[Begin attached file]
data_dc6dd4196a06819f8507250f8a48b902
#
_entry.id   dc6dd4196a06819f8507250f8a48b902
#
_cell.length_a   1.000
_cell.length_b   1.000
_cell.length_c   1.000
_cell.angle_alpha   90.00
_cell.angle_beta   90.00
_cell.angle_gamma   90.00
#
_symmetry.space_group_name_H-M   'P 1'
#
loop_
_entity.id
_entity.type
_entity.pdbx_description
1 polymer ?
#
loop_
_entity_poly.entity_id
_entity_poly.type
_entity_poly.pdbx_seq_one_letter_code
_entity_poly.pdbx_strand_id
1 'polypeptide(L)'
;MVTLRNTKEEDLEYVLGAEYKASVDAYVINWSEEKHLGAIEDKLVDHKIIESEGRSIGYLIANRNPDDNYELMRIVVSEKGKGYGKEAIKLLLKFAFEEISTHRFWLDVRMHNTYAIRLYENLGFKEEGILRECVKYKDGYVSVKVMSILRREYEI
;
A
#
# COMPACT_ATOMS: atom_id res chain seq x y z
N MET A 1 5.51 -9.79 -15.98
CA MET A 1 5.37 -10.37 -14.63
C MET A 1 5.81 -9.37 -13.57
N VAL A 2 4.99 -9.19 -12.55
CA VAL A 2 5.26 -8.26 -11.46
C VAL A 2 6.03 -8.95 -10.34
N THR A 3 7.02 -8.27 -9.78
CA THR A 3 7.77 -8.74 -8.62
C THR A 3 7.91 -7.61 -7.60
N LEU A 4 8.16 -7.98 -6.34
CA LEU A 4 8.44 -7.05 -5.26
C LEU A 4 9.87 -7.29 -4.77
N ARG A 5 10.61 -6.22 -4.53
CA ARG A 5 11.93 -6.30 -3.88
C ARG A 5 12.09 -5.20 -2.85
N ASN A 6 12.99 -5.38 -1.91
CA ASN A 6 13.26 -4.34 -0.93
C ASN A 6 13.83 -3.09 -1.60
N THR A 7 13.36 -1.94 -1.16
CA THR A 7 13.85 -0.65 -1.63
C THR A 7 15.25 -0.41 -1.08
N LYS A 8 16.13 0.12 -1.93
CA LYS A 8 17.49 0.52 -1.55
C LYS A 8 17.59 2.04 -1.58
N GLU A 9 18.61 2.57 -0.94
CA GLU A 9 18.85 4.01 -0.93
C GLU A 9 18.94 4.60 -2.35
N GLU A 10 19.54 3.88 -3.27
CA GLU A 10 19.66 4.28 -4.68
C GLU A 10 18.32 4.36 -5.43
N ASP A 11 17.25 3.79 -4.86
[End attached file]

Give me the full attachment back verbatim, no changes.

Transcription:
data_dc6dd4196a06819f8507250f8a48b902
#
_entry.id   dc6dd4196a06819f8507250f8a48b902
#
_cell.length_a   1.000
_cell.length_b   1.000
_cell.length_c   1.000
_cell.angle_alpha   90.00
_cell.angle_beta   90.00
_cell.angle_gamma   90.00
#
_symmetry.space_group_name_H-M   'P 1'
#
loop_
_entity.id
_entity.type
_entity.pdbx_description
1 polymer ?
#
loop_
_entity_poly.entity_id
_entity_poly.type
_entity_poly.pdbx_seq_one_letter_code
_entity_poly.pdbx_strand_id
1 'polypeptide(L)'
;MVTLRNTKEEDLEYVLGAEYKASVDAYVINWSEEKHLGAIEDKLVDHKIIESEGRSIGYLIANRNPDDNYELMRIVVSEKGKGYGKEAIKLLLKFAFEEISTHRFWLDVRMHNTYAIRLYENLGFKEEGILRECVKYKDGYVSVKVMSILRREYEI
;
A
#
# COMPACT_ATOMS: atom_id res chain seq x y z
N MET A 1 5.51 -9.79 -15.98
CA MET A 1 5.37 -10.37 -14.63
C MET A 1 5.81 -9.37 -13.57
N VAL A 2 4.99 -9.19 -12.55
CA VAL A 2 5.26 -8.26 -11.46
C VAL A 2 6.03 -8.95 -10.34
N THR A 3 7.02 -8.27 -9.78
CA THR A 3 7.77 -8.74 -8.62
C THR A 3 7.91 -7.61 -7.60
N LEU A 4 8.16 -7.98 -6.34
CA LEU A 4 8.44 -7.05 -5.26
C LEU A 4 9.87 -7.29 -4.77
N ARG A 5 10.61 -6.22 -4.53
CA ARG A 5 11.93 -6.30 -3.88
C ARG A 5 12.09 -5.20 -2.85
N ASN A 6 12.99 -5.38 -1.91
CA ASN A 6 13.26 -4.34 -0.93
C ASN A 6 13.83 -3.09 -1.60
N THR A 7 13.36 -1.94 -1.16
CA THR A 7 13.85 -0.65 -1.63
C THR A 7 15.25 -0.41 -1.08
N LYS A 8 16.13 0.12 -1.93
CA LYS A 8 17.49 0.52 -1.55
C LYS A 8 17.59 2.04 -1.58
N GLU A 9 18.61 2.57 -0.94
CA GLU A 9 18.85 4.01 -0.93
C GLU A 9 18.94 4.60 -2.35
N GLU A 10 19.54 3.88 -3.27
CA GLU A 10 19.66 4.28 -4.68
C GLU A 10 18.32 4.36 -5.43
N ASP A 11 17.25 3.79 -4.86